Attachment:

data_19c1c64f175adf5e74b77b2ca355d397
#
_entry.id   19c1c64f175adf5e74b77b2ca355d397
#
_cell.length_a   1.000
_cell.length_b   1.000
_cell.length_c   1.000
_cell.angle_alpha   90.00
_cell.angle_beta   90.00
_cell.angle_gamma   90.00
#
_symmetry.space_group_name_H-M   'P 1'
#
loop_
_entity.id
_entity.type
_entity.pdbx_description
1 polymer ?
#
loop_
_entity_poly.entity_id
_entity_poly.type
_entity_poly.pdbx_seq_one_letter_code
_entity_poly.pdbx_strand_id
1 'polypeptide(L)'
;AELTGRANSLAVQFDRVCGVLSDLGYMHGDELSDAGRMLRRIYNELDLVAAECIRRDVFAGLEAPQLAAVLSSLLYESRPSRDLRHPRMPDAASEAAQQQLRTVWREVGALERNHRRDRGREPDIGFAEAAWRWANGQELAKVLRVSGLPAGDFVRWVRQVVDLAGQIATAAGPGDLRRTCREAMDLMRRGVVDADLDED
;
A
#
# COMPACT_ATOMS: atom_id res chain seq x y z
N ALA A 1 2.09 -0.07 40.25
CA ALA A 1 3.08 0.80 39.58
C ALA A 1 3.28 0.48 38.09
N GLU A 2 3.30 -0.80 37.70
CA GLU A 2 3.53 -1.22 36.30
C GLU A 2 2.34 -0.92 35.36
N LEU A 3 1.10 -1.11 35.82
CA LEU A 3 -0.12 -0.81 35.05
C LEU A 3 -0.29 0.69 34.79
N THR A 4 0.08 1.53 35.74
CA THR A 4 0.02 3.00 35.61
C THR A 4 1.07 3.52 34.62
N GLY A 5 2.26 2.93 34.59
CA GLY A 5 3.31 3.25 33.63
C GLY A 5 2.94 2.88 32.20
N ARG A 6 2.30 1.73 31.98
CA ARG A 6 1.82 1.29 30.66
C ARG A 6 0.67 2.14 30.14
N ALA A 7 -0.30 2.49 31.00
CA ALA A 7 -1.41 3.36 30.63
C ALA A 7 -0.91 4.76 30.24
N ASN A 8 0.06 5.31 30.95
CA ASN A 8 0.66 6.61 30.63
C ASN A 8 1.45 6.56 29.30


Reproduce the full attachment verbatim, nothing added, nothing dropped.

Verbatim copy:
data_19c1c64f175adf5e74b77b2ca355d397
#
_entry.id   19c1c64f175adf5e74b77b2ca355d397
#
_cell.length_a   1.000
_cell.length_b   1.000
_cell.length_c   1.000
_cell.angle_alpha   90.00
_cell.angle_beta   90.00
_cell.angle_gamma   90.00
#
_symmetry.space_group_name_H-M   'P 1'
#
loop_
_entity.id
_entity.type
_entity.pdbx_description
1 polymer ?
#
loop_
_entity_poly.entity_id
_entity_poly.type
_entity_poly.pdbx_seq_one_letter_code
_entity_poly.pdbx_strand_id
1 'polypeptide(L)'
;AELTGRANSLAVQFDRVCGVLSDLGYMHGDELSDAGRMLRRIYNELDLVAAECIRRDVFAGLEAPQLAAVLSSLLYESRPSRDLRHPRMPDAASEAAQQQLRTVWREVGALERNHRRDRGREPDIGFAEAAWRWANGQELAKVLRVSGLPAGDFVRWVRQVVDLAGQIATAAGPGDLRRTCREAMDLMRRGVVDADLDED
;
A
#
# COMPACT_ATOMS: atom_id res chain seq x y z
N ALA A 1 2.09 -0.07 40.25
CA ALA A 1 3.08 0.80 39.58
C ALA A 1 3.28 0.48 38.09
N GLU A 2 3.30 -0.80 37.70
CA GLU A 2 3.53 -1.22 36.30
C GLU A 2 2.34 -0.92 35.36
N LEU A 3 1.10 -1.11 35.82
CA LEU A 3 -0.12 -0.81 35.05
C LEU A 3 -0.29 0.69 34.79
N THR A 4 0.08 1.53 35.74
CA THR A 4 0.02 3.00 35.61
C THR A 4 1.07 3.52 34.62
N GLY A 5 2.26 2.93 34.59
CA GLY A 5 3.31 3.25 33.63
C GLY A 5 2.94 2.88 32.20
N ARG A 6 2.30 1.73 31.98
CA ARG A 6 1.82 1.29 30.66
C ARG A 6 0.67 2.14 30.14
N ALA A 7 -0.30 2.49 31.00
CA ALA A 7 -1.41 3.36 30.63
C ALA A 7 -0.91 4.76 30.24
N ASN A 8 0.06 5.31 30.95
CA ASN A 8 0.66 6.61 30.63
C ASN A 8 1.45 6.56 29.30